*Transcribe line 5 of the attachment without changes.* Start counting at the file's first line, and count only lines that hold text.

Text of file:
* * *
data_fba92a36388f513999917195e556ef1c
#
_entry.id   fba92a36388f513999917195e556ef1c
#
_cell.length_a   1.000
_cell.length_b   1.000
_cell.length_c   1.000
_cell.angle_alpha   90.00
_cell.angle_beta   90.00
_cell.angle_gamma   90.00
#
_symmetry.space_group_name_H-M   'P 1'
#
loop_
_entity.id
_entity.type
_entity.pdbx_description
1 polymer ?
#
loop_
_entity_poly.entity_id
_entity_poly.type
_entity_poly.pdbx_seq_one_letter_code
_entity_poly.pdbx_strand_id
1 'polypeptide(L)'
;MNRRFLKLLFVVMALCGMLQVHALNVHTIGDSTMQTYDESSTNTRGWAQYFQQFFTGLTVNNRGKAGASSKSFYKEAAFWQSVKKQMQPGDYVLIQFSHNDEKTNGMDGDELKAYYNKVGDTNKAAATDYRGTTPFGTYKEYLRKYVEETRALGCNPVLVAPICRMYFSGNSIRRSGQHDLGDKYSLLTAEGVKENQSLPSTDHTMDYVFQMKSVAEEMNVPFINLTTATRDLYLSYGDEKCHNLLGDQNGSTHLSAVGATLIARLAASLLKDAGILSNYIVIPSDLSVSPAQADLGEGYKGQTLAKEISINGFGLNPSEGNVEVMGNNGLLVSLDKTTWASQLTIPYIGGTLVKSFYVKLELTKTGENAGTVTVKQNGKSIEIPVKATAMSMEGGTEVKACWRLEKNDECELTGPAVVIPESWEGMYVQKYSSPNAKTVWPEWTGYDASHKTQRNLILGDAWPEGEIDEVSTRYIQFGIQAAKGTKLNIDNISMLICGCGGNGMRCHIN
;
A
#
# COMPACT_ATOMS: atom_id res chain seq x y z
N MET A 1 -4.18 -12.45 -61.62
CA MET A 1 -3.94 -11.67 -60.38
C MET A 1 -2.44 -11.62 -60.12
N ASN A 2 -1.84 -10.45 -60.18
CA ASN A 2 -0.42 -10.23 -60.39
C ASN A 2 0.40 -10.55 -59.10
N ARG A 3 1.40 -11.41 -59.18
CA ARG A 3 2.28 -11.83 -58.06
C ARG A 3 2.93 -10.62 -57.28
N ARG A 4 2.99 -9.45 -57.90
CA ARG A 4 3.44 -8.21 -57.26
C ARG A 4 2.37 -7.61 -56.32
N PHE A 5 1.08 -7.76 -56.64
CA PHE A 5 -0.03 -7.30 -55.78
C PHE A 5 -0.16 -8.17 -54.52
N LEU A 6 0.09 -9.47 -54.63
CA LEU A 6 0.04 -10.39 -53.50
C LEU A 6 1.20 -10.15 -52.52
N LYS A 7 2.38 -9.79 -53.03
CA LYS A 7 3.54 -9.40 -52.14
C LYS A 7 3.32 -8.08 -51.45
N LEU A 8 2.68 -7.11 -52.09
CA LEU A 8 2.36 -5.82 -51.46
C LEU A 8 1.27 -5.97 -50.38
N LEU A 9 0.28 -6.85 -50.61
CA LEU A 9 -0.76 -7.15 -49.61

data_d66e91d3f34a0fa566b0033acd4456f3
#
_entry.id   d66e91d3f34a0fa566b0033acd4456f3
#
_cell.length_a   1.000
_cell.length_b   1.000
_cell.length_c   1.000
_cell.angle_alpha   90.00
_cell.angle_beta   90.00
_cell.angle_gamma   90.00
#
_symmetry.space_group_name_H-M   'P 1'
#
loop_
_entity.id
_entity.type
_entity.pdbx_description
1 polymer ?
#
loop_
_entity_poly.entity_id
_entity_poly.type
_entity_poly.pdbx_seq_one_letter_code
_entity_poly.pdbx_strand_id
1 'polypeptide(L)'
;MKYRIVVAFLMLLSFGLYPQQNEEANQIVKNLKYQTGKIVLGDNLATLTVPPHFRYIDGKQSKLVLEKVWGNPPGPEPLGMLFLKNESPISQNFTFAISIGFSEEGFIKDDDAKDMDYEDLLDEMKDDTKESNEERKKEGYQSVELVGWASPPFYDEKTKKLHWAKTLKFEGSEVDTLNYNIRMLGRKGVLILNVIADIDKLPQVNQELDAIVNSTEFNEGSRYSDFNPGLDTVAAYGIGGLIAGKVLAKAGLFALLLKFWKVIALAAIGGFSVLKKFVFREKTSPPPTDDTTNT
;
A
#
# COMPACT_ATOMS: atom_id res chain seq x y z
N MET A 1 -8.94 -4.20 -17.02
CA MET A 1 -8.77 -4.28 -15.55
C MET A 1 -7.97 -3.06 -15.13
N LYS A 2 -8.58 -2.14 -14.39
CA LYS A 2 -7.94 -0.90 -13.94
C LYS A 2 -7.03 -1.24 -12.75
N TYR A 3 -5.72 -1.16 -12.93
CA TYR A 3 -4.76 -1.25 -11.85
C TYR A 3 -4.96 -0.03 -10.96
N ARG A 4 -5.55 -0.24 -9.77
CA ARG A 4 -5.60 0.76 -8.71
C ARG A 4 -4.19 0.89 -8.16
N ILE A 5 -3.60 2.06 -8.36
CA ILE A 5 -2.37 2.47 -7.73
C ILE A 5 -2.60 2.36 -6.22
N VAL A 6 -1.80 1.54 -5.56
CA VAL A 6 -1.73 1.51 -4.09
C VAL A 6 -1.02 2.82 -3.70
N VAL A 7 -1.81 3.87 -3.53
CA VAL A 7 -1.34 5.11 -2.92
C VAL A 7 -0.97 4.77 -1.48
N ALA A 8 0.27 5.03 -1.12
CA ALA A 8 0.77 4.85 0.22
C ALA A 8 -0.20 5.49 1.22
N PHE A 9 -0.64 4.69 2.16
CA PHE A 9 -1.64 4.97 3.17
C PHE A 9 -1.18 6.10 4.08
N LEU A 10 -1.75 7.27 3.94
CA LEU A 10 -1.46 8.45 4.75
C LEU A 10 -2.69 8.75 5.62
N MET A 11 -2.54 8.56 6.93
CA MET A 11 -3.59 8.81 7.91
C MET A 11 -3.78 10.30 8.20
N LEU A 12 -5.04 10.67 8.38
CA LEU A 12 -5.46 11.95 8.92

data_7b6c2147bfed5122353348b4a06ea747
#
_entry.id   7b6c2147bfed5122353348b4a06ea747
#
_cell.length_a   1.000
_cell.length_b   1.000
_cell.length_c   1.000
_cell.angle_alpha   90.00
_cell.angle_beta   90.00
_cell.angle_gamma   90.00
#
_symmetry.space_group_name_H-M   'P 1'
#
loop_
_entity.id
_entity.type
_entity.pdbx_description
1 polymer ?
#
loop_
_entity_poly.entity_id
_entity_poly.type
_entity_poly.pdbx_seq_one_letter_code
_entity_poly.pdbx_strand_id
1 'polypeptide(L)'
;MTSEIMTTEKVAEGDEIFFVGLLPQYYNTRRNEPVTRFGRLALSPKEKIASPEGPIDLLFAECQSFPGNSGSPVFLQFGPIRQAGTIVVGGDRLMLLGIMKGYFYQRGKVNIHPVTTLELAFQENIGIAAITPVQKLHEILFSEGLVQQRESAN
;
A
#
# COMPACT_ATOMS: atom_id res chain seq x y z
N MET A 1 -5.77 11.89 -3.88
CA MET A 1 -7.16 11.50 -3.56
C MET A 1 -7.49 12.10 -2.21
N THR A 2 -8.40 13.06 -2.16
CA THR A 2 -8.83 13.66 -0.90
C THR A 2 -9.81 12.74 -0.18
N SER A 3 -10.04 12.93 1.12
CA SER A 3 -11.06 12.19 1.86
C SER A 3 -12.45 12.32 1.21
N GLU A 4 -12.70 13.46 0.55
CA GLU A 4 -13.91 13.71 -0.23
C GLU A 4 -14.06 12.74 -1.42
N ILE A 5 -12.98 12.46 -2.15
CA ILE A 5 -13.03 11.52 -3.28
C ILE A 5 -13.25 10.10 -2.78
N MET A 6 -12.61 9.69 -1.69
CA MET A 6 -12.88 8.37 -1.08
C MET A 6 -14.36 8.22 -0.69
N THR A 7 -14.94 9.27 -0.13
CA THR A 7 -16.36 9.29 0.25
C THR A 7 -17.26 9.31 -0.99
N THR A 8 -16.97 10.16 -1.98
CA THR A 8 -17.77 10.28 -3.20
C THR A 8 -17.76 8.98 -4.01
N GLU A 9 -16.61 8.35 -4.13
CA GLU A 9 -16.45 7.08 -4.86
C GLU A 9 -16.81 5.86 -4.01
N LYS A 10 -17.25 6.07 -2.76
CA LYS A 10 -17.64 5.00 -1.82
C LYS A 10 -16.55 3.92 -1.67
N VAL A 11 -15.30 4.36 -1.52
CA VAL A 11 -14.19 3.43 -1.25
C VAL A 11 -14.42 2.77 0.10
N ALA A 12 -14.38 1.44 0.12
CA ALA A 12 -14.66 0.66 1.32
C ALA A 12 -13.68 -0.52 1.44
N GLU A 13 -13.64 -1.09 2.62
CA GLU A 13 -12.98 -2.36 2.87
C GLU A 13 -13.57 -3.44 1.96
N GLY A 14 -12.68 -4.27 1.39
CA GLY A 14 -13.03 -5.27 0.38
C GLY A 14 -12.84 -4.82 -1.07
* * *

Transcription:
_cell.length_a   1.000